We’re big fans of the Mercedes S-class. It’s supremely comfortable, filled with tech and throws more luxury at you than a few nights at the Burj Al Arab. But what about the hot AMG versions? There’s two of them to choose from: the frankly ridiculous AMG S63 we’re testing here and the absolute definition of overkill, the V12-powered S65.
We thought we’d restrain ourselves and have a drive in the commoner’s AMG – the S63. Read on for the full CAR magazine review.
Tell me the S63 basics
Mercedes updated the S-class in 2017 to include a few choice upgrades. Along with updated versions of the S350d and mild hybrid S500 petrol, Mercedes also tweaked some of the driving assistance tech and incorporated a detailed concierge service that allows you to talk to a human being to book a table at a restaurant or night in a hotel, or find you parking nearby.
The AMG S63 uses Mercedes’ perennial 4.0-litre biturbo V8, which in this tune pumps out 604bhp and a mighty 664lb ft of torque. That power is sent through a nine-speed ‘Speedshift’ automatic to all four wheels via Merc’s 4Matic system.
Opt for the long-wheelbase version we’re testing here and a 0-62mph sprint can be over with in just 4.3 seconds, and, if you opt for the AMG Drivers Package, power on up to 186mph.
Is it still luxurious, though?
Of course – the S63 is dolled up in all sorts of premium leather plus two 12.3-inch colour displays, massage, heated and cooled front seats, wireless phone charging and more safety assistance tech than you really know what to do with.
The AMG-specific versions have their own body kit, complete with a gurning, black-trimmed front end for better cooling for that ‘hot vee’ and quad tailpipes that allow said engine to howl unrestricted. AMG-specific ‘Airmatic’ suspension, sports steering and a perforated leather AMG helm are all standard, too.
Our car was fitted with a suite of options similar to our experience with the S350d, so was kitted out with two (rather than three) rear seats complete with their own infotainment screens, massage and reclining facilities and some airline style pop-out tables.
The S63 isn’t slow, then
Absolutely not – it may be quite a weighty luxo-barge but it certainly shifts. In fact, the S63 gathers pace so quickly it feels like it manages to completely ignore its more-than-two-tonne kerb weight.
Point it in a straight line and demand the engine’s entire efforts, and the whole car tilts backwards and snarls up to the near-7000rpm redline – scrabbling all four wheels well into fourth gear.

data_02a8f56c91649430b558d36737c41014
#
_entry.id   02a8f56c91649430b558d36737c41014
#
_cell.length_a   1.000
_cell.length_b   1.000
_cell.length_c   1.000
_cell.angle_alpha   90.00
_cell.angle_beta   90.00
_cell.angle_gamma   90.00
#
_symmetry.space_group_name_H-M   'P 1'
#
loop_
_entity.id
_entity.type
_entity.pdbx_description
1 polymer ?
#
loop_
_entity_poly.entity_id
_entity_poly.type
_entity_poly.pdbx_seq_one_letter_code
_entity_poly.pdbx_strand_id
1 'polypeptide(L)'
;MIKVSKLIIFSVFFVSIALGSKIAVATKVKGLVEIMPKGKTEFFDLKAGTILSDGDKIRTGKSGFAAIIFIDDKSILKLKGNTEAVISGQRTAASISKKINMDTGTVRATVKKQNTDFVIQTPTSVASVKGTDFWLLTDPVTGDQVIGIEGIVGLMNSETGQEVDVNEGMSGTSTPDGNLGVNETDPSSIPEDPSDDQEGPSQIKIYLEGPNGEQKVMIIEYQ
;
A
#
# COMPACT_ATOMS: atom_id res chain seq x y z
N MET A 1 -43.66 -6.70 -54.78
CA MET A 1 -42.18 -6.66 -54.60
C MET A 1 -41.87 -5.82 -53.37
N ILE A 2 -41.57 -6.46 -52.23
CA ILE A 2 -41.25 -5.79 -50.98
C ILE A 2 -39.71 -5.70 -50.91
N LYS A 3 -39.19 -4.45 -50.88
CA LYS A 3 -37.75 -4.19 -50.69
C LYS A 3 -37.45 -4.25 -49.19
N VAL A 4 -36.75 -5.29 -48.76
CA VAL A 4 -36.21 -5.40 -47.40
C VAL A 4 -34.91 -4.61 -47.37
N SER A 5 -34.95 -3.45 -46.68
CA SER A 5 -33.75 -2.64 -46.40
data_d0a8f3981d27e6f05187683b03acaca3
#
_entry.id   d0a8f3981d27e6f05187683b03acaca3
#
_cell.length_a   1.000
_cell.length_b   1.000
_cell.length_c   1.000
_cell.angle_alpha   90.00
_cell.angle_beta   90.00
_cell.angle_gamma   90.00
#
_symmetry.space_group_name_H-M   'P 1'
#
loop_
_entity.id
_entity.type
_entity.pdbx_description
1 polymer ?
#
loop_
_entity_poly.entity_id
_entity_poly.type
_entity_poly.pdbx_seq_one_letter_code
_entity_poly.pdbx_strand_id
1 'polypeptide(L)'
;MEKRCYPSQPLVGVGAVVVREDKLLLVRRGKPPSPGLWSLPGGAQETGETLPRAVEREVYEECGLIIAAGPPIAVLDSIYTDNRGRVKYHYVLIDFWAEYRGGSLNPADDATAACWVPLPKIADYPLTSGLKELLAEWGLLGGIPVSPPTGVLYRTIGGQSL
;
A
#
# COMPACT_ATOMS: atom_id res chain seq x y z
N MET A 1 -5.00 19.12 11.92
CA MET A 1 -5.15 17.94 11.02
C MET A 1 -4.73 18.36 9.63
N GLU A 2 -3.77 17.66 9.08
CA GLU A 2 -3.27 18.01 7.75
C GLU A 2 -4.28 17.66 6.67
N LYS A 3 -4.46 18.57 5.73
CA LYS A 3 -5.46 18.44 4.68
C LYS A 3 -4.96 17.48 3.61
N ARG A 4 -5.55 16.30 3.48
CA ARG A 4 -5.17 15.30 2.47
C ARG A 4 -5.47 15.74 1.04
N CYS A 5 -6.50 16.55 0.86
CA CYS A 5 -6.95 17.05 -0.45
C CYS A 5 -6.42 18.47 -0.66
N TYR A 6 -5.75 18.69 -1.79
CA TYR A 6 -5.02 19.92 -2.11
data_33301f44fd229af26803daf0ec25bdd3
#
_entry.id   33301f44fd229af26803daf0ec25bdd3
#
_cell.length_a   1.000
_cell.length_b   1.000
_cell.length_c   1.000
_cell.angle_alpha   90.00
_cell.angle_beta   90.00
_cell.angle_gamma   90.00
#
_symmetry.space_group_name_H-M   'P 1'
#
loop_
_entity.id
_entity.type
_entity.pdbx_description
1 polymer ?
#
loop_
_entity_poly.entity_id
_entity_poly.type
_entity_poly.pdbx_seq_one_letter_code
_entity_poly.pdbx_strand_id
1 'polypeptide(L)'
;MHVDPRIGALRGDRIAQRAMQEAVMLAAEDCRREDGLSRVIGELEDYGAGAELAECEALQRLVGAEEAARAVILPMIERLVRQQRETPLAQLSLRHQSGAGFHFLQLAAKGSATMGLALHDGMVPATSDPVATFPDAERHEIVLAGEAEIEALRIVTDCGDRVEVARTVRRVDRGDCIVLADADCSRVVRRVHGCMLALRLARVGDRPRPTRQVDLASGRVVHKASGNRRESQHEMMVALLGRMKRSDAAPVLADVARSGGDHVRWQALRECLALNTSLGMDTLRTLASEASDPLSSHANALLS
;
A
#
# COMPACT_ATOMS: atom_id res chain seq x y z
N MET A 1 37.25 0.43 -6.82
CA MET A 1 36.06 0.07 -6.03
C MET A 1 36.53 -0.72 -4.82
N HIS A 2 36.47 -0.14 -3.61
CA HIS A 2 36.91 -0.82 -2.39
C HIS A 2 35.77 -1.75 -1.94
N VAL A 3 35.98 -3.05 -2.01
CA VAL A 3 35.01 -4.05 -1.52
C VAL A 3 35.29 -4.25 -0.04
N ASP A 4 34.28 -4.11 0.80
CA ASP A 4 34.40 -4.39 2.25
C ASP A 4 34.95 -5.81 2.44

The V8 is more muffled here than in a C63, for example, mostly down to you being considerably further way and more insulated by the noise in the S. It’s still a cracking engine, though, so it’s not surprising to know that you can find it in not only a large portion of AMG cars but the Aston DB11 V8 and all-new Vantage.
How does it handle?
Leave everything in subdued ‘Comfort’ mode and the nine-speed AMG-tuned box still changes gears without fuss, the ride is still sublime and the steering still a bit too light for some tastes. Chuck the big S around a corner in its softest setting and body roll only starts to become particularly apparent if you’re being a little silly with your inputs.
Dial it up to Sport or Sport+ and the ride naturally sharpens up, pulverising bumps with a few jolts reaching the cabin rather than dancing over them. The steering rack does weight up but still not quite enough. The Sport suspension setting should only be used if you’re not chauffeuring someone around and aiming to get home in a hurry. You can also set the gearbox to manual mode, but with nine ratios to shift between and a heady amount of power, it feels a little cumbersome to be almost constantly flicking the clicky paddles.
Our optimum drive mode settings, configured by the Individual mode, are engine in Race, gearbox in D, ride in Comfort, exhaust in Sport+ for maximum burble.
Mercedes-AMG S63 L: verdict
It’s quite a beast, the S63, but one that’s a tad excessive. It’s stupid quick, still ultra-luxurious and still a feat to behold if you’re lucky enough to be a passenger. Sounds epic, too.
But we can’t help but shake the whole ‘show-off’ vibe it brings with it. The AMG body kit, particularly with the pearl white paint you see pictured, is a bit much.
It’s a lot of fun, but if you’re looking to buy an S-Class, stick with an S350d and waft up to your round the world holiday with the money you’ve saved.